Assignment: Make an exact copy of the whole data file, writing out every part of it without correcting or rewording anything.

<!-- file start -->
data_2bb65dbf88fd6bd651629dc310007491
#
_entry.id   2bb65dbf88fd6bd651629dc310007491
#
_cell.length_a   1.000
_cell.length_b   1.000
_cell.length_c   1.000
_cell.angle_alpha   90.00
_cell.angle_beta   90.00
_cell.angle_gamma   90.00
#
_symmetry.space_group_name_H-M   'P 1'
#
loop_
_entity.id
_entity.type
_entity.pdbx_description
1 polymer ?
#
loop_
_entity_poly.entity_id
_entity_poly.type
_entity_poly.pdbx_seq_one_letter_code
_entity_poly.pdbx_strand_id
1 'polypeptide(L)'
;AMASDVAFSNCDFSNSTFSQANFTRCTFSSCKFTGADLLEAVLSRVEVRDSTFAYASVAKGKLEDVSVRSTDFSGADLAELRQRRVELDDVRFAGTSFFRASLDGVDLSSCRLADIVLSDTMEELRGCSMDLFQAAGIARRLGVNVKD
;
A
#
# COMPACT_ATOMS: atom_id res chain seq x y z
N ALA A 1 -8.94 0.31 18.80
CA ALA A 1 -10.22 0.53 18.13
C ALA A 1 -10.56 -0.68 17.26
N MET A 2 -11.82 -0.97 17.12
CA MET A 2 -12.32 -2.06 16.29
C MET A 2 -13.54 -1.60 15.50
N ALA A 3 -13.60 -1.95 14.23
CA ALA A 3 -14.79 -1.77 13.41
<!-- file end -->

data_2bb65dbf88fd6bd651629dc310007491
#
_entry.id   2bb65dbf88fd6bd651629dc310007491
#
_cell.length_a   1.000
_cell.length_b   1.000
_cell.length_c   1.000
_cell.angle_alpha   90.00
_cell.angle_beta   90.00
_cell.angle_gamma   90.00
#
_symmetry.space_group_name_H-M   'P 1'
#
loop_
_entity.id
_entity.type
_entity.pdbx_description
1 polymer ?
#
loop_
_entity_poly.entity_id
_entity_poly.type
_entity_poly.pdbx_seq_one_letter_code
_entity_poly.pdbx_strand_id
1 'polypeptide(L)'
;AMASDVAFSNCDFSNSTFSQANFTRCTFSSCKFTGADLLEAVLSRVEVRDSTFAYASVAKGKLEDVSVRSTDFSGADLAELRQRRVELDDVRFAGTSFFRASLDGVDLSSCRLADIVLSDTMEELRGCSMDLFQAAGIARRLGVNVKD
;
A
#
# COMPACT_ATOMS: atom_id res chain seq x y z
N ALA A 1 -8.94 0.31 18.80
CA ALA A 1 -10.22 0.53 18.13
C ALA A 1 -10.56 -0.68 17.26
N MET A 2 -11.82 -0.97 17.12
CA MET A 2 -12.32 -2.06 16.29
C MET A 2 -13.54 -1.60 15.50
N ALA A 3 -13.60 -1.95 14.23
CA ALA A 3 -14.79 -1.77 13.41